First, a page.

Propagation of Errors
Significant Digits in Numerical Values
Fig. 1. Systematic errors in a linear instrument (full line).
Broken line shows response of an ideal instrument without error.
Examples of systematic errors caused by the wrong use of instruments are:
Examples of causes of random errors are:
Fig. 2. The Gaussian normal distribution. m = mean of measurements. s = standard deviation of measurements. 68% of the measurements lie in the interval m - s < x < m + s; 95% lie within m - 2s < x < m + 2s; and 99.7% lie within m - 3s < x < m + 3s.
The precision of a measurement is how close a number of measurements of the same quantity agree with each other. The precision is limited by the random errors. It may usually be determined by repeating the measurements.
A high resolution is necessary for high accuracy, but it does not give high accuracy when there are large systematic and random errors. We should choose instruments that have a sufficient resolution for the measurements to be made, but there is no need for a resolution greater than the systematic and random errors in the experiments.
In many calculations we may use two or three significant digits more than those justified by the accuracy of the original data. However, when the number of arithmetical operations is very large (which is possible when a computer is used), great care is needed to make sure that the errors do not accumulate and give inaccurate results.
The effects of small errors may often be studied by differentiation. The behavior of the errors is shown by the behavior of the differentials. For example, the error in a sum (or a difference) is the sum (or difference) of the errors in the separate terms:
d(x + y) = dx + dy, d(x - y) = dx - dy.
Since we do not know whether the errors are positive or negative, these equations are replaced by equations for the absolute errors as follows:
| d(x + y) | = | dx | + | dy |.
The fractional, or relative, error in a product (or quotent) is the sum (or difference) of the fractional, or relative, errors in the factors of the product (or quotient):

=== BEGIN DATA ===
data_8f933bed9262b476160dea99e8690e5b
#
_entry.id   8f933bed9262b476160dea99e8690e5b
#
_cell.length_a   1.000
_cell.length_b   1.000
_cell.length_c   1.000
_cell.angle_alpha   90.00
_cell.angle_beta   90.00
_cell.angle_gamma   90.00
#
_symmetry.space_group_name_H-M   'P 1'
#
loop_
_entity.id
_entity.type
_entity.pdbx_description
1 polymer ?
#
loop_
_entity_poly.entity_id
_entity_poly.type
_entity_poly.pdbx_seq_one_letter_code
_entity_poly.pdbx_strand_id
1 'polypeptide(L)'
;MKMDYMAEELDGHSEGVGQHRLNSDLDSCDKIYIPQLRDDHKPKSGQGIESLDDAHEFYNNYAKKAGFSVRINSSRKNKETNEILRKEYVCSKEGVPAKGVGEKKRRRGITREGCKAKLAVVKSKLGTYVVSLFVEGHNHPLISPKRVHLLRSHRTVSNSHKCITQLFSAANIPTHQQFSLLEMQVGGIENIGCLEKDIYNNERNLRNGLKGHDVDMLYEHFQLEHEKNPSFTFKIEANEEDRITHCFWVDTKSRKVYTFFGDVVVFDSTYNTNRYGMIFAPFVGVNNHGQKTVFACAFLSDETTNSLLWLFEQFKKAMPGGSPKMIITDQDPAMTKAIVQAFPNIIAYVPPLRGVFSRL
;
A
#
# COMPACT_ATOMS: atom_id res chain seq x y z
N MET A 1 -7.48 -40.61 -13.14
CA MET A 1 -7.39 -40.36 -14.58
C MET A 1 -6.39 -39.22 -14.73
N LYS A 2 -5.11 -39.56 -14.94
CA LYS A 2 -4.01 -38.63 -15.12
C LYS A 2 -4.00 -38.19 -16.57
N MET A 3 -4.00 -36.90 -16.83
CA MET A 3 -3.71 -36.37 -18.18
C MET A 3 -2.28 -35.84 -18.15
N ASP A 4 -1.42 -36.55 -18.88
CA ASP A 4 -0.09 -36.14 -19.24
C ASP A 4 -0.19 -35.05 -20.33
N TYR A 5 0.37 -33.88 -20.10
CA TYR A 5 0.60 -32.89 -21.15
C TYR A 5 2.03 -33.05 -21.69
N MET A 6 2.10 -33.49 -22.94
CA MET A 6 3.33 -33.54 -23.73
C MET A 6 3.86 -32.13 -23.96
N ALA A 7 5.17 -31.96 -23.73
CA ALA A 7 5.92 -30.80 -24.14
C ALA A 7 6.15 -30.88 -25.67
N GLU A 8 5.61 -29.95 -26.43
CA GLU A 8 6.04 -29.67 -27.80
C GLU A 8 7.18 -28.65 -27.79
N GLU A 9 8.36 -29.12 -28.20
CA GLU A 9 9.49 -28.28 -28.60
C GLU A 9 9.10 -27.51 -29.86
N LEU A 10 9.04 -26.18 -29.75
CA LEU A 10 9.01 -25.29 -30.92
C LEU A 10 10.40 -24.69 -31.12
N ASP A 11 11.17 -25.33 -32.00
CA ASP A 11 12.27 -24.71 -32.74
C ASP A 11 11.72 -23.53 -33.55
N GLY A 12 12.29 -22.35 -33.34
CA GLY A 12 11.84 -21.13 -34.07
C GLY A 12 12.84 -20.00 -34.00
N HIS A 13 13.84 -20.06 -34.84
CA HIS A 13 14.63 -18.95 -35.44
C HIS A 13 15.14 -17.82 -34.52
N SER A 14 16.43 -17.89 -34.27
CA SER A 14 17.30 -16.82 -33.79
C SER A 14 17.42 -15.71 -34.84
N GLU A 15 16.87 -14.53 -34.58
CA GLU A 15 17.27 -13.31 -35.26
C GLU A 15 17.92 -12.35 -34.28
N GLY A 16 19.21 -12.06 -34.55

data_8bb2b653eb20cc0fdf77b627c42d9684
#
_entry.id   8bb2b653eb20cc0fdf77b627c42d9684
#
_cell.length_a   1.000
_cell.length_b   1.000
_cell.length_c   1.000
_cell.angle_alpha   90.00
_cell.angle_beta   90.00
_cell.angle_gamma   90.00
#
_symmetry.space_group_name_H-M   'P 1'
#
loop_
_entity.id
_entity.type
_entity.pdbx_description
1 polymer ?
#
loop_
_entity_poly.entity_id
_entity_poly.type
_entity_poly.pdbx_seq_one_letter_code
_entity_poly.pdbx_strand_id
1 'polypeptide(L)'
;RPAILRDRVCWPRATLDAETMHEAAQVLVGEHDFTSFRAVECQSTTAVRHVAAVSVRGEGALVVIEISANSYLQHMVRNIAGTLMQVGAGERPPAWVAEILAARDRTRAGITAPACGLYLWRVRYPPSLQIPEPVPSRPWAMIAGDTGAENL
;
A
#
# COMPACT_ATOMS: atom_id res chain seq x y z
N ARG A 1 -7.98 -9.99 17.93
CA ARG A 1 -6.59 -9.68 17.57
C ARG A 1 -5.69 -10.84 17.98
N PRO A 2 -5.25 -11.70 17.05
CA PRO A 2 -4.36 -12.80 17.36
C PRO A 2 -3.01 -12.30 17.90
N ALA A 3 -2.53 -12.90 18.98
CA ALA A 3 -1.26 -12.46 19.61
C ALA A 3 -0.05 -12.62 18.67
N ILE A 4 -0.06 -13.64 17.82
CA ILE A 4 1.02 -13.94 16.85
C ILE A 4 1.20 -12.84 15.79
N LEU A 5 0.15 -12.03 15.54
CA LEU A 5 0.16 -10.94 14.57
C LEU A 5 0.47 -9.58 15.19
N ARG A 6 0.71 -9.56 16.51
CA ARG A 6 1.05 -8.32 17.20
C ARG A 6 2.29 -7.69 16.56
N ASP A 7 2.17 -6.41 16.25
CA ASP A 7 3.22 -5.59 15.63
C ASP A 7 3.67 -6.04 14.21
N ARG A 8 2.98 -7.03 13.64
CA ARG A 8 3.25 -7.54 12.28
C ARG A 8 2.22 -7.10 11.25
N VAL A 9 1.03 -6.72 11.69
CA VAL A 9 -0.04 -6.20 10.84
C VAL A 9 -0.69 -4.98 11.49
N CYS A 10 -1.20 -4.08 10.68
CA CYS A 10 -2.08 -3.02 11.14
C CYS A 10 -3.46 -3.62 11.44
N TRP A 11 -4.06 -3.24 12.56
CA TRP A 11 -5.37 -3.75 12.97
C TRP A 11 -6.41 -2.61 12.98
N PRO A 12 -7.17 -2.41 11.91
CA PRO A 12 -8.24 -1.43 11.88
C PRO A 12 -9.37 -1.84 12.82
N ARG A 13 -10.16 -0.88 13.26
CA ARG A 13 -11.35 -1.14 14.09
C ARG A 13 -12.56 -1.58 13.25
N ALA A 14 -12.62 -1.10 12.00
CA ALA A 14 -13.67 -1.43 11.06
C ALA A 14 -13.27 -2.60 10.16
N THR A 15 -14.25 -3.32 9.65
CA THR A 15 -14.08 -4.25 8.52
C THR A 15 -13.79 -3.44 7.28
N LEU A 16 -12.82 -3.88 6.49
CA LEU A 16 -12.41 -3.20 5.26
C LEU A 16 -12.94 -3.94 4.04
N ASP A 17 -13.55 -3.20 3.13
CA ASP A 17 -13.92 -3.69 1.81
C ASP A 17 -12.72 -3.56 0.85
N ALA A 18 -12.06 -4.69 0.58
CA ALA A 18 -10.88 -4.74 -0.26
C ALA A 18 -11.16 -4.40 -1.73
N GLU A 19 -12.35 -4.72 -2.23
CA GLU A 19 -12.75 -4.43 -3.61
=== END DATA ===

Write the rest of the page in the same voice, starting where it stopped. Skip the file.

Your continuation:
d(x.y)/(x.y) = dx/x + dy/y, d(x/y)/(x/y) = dx/x - dy/y.
As before, since we do not know whether the errors are positive or negative, we use equations for the absolute values of the relative errors, as follows:
| d(x.y)/(x.y) | = | dx/x | + | dy/y |, | d(x/y)/(x/y) | = | dx/x | + | dy/y |.
If a quantity u is calculated from several measurements x1, ... , xn by means of a function f as follows:
u = f(x1, ... , xn),
| du | = | u1dx1 | + ... + | undxn |,
where u1, ... , un are the values of the partial derivatives of f with respect to x1, ..., xn.
The accuracy of a numerical value may be indicated by the number of digits in the value given. We say that 15.6 has three significant digits, when the last decimal digit 6 may not be completely certain. The addition of more digits (for example, 15.620478) would be meaningless.
In multiplications and divisions, the number of significant digits in the final result should be the same as the number of significant digits in the least accurate factor.
(36.479×2.6)/14.85 = 6.3868956 = approximately 6.4. Although extra digits are kept in the intermediate steps of the calculation, the final result has only two significant digits, because the original factor 2.6 has only two significant digits.
In additions and subtractions, the number of digits after the decimal point in the final result should be the same as the smallest number of digits after the decimal point in the terms of the sums or differences.
17.524 + 2.4 - 3.56 = 16.364 = approximately 16.4. The final result has only one digit after the decimal point because the original term 2.4 has only one digit after the decimal point.
By R. H. B. Exell, 2001. King Mongkut's University of Technology Thonburi.